Perchance to Run

by Jean L. Kreiling

I dream of running, feel my legs extending
beyond a sprinter’s reach into ballet,
elastic knees and elbows blithely bending,
uncompromised by decades of decay.
I barely touch the earth—each stride propelled
by just a moment’s contact with the ground,
the government of gravity now felled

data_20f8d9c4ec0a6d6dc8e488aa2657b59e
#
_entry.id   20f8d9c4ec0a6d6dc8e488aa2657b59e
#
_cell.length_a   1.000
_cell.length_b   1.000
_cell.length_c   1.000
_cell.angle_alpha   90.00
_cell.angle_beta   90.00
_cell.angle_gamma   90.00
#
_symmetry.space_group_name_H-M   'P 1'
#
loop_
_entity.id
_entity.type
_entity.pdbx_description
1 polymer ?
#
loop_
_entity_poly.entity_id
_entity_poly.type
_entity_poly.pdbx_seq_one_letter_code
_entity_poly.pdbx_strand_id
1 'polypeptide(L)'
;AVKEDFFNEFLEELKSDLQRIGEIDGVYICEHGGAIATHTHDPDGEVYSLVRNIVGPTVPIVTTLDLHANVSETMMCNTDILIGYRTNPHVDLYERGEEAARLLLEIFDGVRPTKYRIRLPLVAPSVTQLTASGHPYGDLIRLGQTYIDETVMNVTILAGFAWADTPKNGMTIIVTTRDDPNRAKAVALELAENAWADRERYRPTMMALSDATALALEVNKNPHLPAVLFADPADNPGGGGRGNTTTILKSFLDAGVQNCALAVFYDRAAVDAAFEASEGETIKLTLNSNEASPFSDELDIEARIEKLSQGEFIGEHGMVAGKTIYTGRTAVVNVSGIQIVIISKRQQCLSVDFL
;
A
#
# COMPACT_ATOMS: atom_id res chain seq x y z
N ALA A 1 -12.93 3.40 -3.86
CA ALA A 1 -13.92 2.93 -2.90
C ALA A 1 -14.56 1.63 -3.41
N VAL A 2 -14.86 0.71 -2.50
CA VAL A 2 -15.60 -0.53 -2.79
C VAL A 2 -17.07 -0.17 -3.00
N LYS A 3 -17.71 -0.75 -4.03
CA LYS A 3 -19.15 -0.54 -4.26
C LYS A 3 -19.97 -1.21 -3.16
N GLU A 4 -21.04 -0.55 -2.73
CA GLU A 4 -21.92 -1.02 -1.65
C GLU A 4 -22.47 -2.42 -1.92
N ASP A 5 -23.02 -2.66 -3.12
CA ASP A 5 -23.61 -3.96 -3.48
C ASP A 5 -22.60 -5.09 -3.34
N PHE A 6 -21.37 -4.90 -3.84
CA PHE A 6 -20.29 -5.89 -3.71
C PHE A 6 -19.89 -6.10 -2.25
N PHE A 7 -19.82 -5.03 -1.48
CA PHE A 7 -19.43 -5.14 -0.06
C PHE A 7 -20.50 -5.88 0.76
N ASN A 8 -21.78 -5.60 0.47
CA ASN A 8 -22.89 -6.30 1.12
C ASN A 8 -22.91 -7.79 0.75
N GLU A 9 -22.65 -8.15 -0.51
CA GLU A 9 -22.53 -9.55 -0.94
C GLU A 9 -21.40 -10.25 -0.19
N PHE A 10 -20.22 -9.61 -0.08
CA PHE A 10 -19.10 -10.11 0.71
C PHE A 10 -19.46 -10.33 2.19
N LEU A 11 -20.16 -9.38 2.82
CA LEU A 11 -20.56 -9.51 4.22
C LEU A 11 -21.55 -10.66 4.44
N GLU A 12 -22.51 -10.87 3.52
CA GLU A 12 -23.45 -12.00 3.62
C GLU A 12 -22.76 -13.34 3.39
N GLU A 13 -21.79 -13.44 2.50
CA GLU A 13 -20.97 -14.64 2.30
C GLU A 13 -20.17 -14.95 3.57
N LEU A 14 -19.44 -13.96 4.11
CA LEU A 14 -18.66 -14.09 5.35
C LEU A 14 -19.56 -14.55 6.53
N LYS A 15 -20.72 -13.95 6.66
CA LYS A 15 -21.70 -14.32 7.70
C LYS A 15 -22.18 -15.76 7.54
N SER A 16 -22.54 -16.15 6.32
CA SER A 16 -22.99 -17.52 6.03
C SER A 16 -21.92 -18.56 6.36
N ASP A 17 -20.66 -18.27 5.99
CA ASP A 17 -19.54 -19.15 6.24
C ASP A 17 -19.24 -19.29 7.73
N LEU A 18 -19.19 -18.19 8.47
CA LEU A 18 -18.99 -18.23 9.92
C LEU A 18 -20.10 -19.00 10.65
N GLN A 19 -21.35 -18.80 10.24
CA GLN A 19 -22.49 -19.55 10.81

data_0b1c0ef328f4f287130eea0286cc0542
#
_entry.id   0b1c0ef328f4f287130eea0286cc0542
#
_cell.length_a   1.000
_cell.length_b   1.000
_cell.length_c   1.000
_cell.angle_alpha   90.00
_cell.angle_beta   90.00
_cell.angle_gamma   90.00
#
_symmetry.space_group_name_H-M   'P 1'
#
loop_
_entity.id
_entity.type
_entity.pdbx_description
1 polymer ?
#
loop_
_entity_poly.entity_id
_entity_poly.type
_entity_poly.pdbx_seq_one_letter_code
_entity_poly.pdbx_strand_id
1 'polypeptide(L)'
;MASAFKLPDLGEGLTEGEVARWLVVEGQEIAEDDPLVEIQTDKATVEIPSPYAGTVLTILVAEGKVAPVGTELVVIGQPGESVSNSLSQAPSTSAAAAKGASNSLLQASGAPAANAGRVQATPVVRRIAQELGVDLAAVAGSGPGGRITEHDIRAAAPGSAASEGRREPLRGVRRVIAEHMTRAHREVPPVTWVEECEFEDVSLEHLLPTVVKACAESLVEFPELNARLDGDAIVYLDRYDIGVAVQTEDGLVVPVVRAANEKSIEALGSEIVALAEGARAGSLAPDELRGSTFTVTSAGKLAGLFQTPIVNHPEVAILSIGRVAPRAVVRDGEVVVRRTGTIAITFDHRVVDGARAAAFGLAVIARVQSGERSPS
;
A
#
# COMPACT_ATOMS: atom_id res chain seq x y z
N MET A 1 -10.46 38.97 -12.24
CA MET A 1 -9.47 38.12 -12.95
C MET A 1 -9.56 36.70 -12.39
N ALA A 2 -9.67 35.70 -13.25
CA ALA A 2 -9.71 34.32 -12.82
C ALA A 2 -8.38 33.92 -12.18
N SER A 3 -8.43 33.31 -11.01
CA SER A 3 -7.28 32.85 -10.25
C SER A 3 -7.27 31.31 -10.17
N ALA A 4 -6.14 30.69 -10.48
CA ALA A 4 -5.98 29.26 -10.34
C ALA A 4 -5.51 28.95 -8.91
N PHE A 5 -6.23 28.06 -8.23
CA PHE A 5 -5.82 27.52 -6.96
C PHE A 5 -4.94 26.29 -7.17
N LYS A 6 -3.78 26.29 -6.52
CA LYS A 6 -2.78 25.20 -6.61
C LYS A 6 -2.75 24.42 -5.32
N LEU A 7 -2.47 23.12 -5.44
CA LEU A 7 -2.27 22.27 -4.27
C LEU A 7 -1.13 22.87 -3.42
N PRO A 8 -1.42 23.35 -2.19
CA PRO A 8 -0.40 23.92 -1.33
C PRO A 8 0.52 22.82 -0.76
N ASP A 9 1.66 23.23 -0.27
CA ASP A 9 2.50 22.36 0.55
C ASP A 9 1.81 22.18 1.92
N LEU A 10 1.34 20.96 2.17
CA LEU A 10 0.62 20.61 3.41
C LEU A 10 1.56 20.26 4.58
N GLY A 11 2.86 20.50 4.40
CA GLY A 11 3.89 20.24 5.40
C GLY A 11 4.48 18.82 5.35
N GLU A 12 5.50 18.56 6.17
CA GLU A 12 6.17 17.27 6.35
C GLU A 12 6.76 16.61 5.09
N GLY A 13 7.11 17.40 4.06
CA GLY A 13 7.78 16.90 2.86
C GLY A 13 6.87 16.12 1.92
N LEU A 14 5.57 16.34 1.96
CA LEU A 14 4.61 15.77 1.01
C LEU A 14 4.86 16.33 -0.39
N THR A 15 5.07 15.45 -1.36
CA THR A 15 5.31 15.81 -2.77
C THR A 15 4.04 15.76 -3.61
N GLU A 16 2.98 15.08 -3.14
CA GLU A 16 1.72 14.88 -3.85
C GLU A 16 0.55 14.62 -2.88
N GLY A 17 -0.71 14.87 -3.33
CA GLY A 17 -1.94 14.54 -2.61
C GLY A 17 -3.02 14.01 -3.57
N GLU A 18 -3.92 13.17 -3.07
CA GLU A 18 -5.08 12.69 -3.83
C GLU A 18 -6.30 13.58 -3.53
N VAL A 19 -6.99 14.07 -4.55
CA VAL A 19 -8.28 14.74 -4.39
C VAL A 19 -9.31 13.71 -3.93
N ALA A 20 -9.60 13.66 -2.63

as fantasy inflates each buoyant bound.
Immune from waking weariness, endowed
with lungs of limitless capacity,
I fly through sleep’s accommodating cloud,
and never doubt the dream’s veracity.
Awakened by the clock’s alarming bleat,
I hardly recognize my own clay feet.



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